Coming out of loneliness, Ingram York meets Michael Biller a teller of fine tales, a lover of life.
But Biller is being stalked by one of the relics of his past Ė a boy who saved his life in school but who hasnít aged a day since.
York enters a world of wonder and terror as he learns his connection to them both and, in a shocking climax, his true destiny.

I became a fan of Jonathan Carroll's work when Anne Billson, the film critic and novellist, lent me a few of his books in the late 1990s. She'd seen my shows and thought we had a lot in common ≠ the entry of strangeness into a conventional world, the mixture of romance and fantasy. She was right. I devoured the books and set out to get more. I had soon ebayed the lot. The complete lot? Not quite.

Black Cocktail had been published in 1990 as a limited edition novella, illustrated by Dave McKean. And it was a sunken pirate ship to find. It had been included as a story in the US edition of The Panic Hand, but I only had the UK edition. So when I found it in SKOOB in Russell Square just before Christmas 2001 I was in clover. It was great - intriguing, with beautiful one-liners, but filled with cold air. I loved it. Better still it was relatively short and told in the first person. I do shows that are short and told in the first person. Could I tell this story? What a great way to spread the word about Carroll and push my work into a new, darker direction.
To cut a long story short, I spent the winter and early spring of 2004 negotiating with Carroll's American agent for the rights to take it to Edinburgh as a one man show. I re-set the story in contemporary London which meant changing a couple of names and adapting the violence a bit. But the tale remained the same, the one-liners were all still there, the mystery stayed.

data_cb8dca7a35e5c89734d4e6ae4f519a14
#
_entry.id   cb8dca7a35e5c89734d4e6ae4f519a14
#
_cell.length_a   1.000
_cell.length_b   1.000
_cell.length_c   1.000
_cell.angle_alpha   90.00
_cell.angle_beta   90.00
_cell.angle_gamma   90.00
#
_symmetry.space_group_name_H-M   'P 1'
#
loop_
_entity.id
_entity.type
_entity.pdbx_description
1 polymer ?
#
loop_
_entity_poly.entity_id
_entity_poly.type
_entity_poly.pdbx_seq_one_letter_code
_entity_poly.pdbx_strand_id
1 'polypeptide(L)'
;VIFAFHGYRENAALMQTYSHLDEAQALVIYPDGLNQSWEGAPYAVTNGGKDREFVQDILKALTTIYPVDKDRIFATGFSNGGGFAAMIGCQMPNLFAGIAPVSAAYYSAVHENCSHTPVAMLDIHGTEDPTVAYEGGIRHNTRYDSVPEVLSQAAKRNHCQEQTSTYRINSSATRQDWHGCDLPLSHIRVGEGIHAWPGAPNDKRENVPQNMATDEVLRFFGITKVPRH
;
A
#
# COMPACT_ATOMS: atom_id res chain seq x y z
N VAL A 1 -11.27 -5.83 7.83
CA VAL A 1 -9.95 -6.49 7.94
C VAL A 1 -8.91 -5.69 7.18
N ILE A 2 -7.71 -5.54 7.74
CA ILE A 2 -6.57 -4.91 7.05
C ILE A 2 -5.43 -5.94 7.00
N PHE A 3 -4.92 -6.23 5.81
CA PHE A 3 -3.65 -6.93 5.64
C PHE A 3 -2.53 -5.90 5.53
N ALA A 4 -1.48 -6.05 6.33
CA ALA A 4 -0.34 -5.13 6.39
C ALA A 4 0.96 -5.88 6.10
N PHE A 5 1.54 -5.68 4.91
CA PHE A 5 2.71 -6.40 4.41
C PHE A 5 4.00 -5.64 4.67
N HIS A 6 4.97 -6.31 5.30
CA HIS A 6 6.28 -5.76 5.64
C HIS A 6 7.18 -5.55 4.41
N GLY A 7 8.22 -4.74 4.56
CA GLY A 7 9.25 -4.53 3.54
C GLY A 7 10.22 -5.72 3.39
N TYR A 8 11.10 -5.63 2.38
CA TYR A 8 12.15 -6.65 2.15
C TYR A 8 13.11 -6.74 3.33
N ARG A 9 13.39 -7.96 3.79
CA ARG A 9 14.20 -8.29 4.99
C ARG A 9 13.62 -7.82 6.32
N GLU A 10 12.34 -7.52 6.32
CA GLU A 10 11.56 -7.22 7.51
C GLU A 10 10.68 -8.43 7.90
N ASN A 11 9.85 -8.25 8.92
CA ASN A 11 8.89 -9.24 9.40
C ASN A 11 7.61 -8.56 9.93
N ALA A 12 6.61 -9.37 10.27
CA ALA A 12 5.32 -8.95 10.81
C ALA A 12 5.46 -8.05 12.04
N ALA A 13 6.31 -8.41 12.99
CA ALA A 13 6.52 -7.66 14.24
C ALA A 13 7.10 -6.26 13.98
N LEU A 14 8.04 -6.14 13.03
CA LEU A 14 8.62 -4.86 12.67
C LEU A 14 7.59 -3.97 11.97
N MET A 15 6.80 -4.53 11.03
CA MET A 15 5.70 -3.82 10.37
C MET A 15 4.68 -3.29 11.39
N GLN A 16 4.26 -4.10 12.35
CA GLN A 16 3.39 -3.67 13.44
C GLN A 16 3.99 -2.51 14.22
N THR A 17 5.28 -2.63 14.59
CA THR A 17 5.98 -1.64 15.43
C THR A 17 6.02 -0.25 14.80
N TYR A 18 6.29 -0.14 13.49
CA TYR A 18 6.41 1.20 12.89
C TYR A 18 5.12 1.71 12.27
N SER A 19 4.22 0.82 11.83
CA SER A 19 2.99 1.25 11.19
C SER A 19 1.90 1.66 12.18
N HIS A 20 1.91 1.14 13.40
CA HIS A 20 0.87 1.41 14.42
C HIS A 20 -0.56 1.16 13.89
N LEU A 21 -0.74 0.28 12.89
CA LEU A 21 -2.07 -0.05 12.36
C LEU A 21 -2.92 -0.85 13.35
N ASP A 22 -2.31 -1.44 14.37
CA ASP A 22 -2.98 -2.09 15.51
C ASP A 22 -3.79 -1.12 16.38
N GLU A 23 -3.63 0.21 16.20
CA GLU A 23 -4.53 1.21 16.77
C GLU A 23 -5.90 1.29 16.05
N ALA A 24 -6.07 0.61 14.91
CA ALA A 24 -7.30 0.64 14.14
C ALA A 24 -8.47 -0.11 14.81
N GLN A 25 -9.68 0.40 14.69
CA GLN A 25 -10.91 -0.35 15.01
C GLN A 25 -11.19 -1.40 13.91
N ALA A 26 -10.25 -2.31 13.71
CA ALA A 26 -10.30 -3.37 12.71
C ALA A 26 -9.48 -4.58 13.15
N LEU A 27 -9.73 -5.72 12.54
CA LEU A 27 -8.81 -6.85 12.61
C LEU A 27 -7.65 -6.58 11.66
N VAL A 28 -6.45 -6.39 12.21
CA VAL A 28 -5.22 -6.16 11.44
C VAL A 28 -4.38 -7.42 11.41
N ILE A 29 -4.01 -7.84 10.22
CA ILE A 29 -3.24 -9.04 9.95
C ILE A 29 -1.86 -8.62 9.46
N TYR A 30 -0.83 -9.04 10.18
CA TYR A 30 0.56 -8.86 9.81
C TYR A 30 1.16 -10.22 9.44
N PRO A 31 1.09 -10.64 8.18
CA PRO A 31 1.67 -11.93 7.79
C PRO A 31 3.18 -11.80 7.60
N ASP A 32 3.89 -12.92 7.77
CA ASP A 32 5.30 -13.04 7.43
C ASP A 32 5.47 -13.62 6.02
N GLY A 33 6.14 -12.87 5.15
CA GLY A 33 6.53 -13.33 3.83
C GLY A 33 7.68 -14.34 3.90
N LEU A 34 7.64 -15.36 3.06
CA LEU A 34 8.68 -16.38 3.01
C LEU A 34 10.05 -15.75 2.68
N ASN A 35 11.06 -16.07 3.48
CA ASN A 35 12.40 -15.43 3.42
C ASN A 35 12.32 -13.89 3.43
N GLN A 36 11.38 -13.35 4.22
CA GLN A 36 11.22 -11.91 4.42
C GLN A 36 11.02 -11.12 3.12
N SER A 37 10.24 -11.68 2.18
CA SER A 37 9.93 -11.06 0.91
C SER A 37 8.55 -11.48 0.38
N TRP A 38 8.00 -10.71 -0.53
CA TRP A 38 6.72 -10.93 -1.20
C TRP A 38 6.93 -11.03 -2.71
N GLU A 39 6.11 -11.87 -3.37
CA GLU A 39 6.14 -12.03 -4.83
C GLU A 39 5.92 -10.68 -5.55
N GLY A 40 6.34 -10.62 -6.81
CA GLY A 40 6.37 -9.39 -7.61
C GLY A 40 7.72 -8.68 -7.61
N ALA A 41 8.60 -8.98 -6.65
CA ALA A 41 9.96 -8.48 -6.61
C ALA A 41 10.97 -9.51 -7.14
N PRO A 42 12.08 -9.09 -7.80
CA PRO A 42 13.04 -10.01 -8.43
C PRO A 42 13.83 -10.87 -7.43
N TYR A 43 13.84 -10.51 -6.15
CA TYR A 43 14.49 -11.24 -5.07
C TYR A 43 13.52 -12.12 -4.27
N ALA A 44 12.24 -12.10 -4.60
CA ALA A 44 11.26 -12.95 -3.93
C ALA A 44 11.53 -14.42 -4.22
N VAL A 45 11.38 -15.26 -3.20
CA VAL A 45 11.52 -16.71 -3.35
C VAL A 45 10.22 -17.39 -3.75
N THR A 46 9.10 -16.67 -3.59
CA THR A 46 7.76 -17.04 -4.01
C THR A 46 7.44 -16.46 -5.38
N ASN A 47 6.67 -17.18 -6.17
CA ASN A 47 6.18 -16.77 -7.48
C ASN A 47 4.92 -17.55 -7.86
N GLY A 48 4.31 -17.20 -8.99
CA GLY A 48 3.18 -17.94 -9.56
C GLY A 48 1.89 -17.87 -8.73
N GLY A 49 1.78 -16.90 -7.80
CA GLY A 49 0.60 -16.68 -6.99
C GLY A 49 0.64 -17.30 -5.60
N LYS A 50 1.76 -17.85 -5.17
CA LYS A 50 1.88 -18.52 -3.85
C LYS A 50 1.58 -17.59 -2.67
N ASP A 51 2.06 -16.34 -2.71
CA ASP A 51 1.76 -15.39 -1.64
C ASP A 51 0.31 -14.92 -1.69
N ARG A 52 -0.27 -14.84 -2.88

I got my Fringe programme entry in and I planned to pay for it all on a zero per cent interest credit card. It seemed the best way. Ed Smith gave me some great advice and Christopher Richardson and the Pleasance Theatre thought it would be ideal as an afternoon show.

Andy Lane and I spent a fine evening taking dark and brooding photos on Hammersmith Bridge and nearly got arrested for our trouble - ≠ a curtain twitcher had rung the police complaining that Arabs were photographing the bridge! Stephany Ungless created a gorgeous poster and flyer ≠ so many people complimented me on them; it was thanks to these guys!
And then it was down to the old team. Erica Whyman made the piece very much her own with some lovely ideas and touches. Malcolm Rippeth did a stunning job of lighting it, placing haunting shadows and beautiful moments in a very small space. Simon Oakes created a score that chilled and charmed alternately. New to my community this time was Netia Jones of the London Film Collective who shot and edited some terrific video imagery to create mood scenery for the background.
About 800 people saw the show during the Edinburgh run, and while the reviews were mixed, I had many punters coming up to me afterwards saying they loved it. I thanked them and always told them to go seek out more of Carroll's work. Hopefully they would.

No script excerpts here since Jonathan Carroll owns the copyright but please visit his website using the link below to learn more about the amazing writer.

Some of Suns of the Tundra's music, including the "Audience Get In" overture of the score is available on the CD Almost the Right People. And it's awesome.

Click here for information about this wonderful writer

Read reviews of Black Cocktail

Click to hear an mp3 of a track from Black Cocktail

Almost the Right People (containing music from many of my shows) is available right now from my webshop